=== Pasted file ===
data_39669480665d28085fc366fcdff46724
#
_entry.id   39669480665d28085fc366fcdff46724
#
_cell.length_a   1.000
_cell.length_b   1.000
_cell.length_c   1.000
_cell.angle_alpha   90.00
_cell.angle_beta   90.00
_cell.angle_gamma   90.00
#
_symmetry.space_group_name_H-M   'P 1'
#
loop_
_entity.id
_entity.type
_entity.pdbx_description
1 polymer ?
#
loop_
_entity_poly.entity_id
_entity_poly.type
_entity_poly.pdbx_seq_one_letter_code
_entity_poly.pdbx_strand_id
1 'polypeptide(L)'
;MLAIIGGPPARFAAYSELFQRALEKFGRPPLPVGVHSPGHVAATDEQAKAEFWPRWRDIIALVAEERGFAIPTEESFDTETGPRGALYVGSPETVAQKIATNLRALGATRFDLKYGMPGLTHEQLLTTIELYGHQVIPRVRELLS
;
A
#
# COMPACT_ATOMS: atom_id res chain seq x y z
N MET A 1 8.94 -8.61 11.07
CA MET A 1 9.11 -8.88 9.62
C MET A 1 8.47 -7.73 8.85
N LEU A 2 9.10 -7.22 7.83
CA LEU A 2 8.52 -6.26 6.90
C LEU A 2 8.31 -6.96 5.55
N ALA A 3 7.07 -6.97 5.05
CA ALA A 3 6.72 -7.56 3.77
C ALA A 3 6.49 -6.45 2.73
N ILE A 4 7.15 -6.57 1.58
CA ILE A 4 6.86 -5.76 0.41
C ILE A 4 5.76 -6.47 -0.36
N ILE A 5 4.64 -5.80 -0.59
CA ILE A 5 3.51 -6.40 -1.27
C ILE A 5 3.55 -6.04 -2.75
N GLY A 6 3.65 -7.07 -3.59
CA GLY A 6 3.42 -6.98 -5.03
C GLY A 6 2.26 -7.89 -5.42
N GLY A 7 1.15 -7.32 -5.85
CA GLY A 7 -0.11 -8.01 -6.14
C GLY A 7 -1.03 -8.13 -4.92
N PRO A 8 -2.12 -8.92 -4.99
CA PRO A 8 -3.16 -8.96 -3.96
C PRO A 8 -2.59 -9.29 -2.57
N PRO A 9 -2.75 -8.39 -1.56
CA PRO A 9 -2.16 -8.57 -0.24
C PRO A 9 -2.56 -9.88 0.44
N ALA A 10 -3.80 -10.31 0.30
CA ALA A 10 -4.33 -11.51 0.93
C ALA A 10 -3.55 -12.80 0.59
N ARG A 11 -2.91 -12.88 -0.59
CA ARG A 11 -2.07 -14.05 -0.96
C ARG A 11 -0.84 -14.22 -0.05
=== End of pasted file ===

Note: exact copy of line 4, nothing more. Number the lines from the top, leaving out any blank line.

#